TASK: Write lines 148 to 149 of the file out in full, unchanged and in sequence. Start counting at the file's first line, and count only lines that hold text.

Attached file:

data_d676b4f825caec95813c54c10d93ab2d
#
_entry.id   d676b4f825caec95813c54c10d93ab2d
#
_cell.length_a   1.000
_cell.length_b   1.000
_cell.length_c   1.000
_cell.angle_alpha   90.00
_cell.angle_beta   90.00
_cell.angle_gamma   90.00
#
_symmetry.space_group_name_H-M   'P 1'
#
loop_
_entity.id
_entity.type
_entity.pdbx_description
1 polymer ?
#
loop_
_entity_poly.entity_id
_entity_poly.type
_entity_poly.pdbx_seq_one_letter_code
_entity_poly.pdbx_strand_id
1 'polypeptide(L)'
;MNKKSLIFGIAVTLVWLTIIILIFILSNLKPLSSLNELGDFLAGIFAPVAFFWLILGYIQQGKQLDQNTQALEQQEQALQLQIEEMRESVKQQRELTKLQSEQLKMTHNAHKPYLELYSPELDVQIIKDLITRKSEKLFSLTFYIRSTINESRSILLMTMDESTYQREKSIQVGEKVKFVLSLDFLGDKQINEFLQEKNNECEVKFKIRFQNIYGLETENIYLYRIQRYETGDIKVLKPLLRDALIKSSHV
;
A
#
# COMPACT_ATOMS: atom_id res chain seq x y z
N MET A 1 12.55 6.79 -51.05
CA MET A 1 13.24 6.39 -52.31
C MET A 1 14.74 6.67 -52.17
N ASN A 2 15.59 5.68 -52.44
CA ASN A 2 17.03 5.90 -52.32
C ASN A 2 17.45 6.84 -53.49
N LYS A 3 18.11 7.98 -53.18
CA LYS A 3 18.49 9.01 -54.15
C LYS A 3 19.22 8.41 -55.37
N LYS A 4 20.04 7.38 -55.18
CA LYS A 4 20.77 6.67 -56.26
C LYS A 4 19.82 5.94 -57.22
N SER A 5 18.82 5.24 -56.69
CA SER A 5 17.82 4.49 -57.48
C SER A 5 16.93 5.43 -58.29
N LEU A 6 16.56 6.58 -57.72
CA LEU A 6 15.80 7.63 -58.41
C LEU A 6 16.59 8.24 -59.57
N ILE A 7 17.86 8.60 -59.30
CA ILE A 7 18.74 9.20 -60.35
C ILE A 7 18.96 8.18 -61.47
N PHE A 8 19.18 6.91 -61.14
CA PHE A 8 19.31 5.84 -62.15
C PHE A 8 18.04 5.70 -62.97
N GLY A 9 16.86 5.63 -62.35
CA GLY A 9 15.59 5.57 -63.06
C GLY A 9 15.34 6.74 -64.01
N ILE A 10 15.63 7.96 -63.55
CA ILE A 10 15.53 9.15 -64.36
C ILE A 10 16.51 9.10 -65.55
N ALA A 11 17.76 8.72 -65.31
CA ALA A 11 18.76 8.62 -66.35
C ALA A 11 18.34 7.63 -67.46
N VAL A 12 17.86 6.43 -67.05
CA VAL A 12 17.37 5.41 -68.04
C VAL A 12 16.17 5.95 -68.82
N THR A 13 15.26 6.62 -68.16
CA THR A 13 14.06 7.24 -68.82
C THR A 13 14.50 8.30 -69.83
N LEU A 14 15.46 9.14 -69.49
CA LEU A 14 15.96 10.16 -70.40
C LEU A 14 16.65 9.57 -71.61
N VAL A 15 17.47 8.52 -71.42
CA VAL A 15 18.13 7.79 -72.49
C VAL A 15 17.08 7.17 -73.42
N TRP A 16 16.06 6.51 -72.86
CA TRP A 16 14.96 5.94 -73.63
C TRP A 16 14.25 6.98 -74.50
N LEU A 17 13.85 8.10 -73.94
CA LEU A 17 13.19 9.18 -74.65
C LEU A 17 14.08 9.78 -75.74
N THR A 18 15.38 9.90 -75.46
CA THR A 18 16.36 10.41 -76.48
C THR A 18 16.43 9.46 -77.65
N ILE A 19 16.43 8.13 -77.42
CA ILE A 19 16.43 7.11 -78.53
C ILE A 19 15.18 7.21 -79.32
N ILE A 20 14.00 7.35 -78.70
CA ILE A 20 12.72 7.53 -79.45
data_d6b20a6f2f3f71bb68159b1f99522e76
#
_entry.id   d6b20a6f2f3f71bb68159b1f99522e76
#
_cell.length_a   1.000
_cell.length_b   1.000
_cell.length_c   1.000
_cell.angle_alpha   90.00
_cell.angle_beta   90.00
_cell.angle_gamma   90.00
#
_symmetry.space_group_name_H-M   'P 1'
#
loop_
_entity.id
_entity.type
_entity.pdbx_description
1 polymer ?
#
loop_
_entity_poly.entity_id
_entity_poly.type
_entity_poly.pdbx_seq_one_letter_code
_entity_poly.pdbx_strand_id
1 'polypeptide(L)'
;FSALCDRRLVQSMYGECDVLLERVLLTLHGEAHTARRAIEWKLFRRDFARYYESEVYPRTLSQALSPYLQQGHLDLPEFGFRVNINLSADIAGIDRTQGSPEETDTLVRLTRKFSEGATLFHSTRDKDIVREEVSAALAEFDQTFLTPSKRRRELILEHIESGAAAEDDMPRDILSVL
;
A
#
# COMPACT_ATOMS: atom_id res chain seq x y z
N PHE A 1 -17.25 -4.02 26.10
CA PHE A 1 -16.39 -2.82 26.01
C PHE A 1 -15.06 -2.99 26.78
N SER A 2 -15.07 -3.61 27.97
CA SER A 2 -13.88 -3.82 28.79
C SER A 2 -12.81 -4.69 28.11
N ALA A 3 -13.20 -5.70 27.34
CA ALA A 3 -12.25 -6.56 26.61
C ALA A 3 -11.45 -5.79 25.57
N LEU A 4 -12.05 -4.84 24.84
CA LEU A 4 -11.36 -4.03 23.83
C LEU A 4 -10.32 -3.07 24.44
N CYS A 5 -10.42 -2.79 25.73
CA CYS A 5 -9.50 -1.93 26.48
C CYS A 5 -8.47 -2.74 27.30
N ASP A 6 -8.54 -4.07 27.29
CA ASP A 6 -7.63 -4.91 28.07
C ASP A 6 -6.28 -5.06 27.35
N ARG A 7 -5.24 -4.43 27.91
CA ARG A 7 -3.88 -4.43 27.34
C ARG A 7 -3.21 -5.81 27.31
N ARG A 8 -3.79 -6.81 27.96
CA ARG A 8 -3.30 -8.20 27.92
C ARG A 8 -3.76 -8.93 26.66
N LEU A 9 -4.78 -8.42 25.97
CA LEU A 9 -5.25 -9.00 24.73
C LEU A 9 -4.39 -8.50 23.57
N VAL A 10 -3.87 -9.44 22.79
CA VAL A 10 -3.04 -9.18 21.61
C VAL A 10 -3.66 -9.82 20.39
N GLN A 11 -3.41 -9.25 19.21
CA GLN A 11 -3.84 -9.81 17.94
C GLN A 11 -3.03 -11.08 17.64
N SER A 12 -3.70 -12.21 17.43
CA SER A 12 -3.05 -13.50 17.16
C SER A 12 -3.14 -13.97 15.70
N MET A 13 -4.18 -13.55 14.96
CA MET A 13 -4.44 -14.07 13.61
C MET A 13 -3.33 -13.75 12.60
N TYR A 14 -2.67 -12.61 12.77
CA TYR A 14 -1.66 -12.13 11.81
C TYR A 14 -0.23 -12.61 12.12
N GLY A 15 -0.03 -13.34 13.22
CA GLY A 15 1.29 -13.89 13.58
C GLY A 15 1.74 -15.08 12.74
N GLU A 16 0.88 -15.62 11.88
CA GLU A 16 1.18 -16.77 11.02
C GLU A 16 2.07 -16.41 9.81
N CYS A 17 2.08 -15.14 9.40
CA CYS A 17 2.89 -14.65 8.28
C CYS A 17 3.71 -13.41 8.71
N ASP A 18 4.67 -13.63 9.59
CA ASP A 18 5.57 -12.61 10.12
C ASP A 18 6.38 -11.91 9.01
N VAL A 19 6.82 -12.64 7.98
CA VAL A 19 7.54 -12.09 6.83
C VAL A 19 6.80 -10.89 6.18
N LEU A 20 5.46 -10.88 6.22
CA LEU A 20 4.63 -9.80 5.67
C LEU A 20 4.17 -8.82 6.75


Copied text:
CA VAL A 10 -3.04 -9.18 21.61
C VAL A 10 -3.66 -9.82 20.39